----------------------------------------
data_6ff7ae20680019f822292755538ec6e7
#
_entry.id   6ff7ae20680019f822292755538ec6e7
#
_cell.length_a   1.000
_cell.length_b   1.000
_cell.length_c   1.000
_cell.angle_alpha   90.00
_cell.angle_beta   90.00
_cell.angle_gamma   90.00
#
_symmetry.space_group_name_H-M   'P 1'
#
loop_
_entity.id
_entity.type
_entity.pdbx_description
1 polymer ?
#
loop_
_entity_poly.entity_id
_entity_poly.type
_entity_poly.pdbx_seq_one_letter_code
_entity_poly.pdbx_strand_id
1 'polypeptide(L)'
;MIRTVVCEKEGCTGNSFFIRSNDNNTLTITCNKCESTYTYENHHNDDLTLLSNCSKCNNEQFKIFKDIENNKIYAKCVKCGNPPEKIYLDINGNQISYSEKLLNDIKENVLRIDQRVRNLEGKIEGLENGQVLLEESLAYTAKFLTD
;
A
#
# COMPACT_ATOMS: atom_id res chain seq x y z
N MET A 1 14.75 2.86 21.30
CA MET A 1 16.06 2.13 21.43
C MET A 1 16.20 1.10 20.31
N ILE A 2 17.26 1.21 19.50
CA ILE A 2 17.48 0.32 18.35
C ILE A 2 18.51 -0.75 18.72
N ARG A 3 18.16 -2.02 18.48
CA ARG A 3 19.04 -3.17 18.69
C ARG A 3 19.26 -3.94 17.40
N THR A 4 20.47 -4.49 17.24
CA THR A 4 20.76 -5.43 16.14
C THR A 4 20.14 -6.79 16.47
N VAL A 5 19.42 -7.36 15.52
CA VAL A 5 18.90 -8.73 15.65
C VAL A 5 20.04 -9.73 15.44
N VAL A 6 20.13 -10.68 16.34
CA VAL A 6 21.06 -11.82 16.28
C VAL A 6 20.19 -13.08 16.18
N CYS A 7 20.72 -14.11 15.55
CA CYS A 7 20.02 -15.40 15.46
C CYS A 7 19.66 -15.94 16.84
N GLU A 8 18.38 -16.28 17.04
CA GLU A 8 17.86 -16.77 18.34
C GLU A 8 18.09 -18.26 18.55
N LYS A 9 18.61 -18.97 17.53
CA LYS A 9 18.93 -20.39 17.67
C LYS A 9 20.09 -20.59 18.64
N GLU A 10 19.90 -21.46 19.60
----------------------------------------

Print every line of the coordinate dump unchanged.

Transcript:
data_6ff7ae20680019f822292755538ec6e7
#
_entry.id   6ff7ae20680019f822292755538ec6e7
#
_cell.length_a   1.000
_cell.length_b   1.000
_cell.length_c   1.000
_cell.angle_alpha   90.00
_cell.angle_beta   90.00
_cell.angle_gamma   90.00
#
_symmetry.space_group_name_H-M   'P 1'
#
loop_
_entity.id
_entity.type
_entity.pdbx_description
1 polymer ?
#
loop_
_entity_poly.entity_id
_entity_poly.type
_entity_poly.pdbx_seq_one_letter_code
_entity_poly.pdbx_strand_id
1 'polypeptide(L)'
;MIRTVVCEKEGCTGNSFFIRSNDNNTLTITCNKCESTYTYENHHNDDLTLLSNCSKCNNEQFKIFKDIENNKIYAKCVKCGNPPEKIYLDINGNQISYSEKLLNDIKENVLRIDQRVRNLEGKIEGLENGQVLLEESLAYTAKFLTD
;
A
#
# COMPACT_ATOMS: atom_id res chain seq x y z
N MET A 1 14.75 2.86 21.30
CA MET A 1 16.06 2.13 21.43
C MET A 1 16.20 1.10 20.31
N ILE A 2 17.26 1.21 19.50
CA ILE A 2 17.48 0.32 18.35
C ILE A 2 18.51 -0.75 18.72
N ARG A 3 18.16 -2.02 18.48
CA ARG A 3 19.04 -3.17 18.69
C ARG A 3 19.26 -3.94 17.40
N THR A 4 20.47 -4.49 17.24
CA THR A 4 20.76 -5.43 16.14
C THR A 4 20.14 -6.79 16.47
N VAL A 5 19.42 -7.36 15.52
CA VAL A 5 18.90 -8.73 15.65
C VAL A 5 20.04 -9.73 15.44
N VAL A 6 20.13 -10.68 16.34
CA VAL A 6 21.06 -11.82 16.28
C VAL A 6 20.19 -13.08 16.18
N CYS A 7 20.72 -14.11 15.55
CA CYS A 7 20.02 -15.40 15.46
C CYS A 7 19.66 -15.94 16.84
N GLU A 8 18.38 -16.28 17.04
CA GLU A 8 17.86 -16.77 18.34
C GLU A 8 18.09 -18.26 18.55
N LYS A 9 18.61 -18.97 17.53
CA LYS A 9 18.93 -20.39 17.67
C LYS A 9 20.09 -20.59 18.64
N GLU A 10 19.90 -21.46 19.60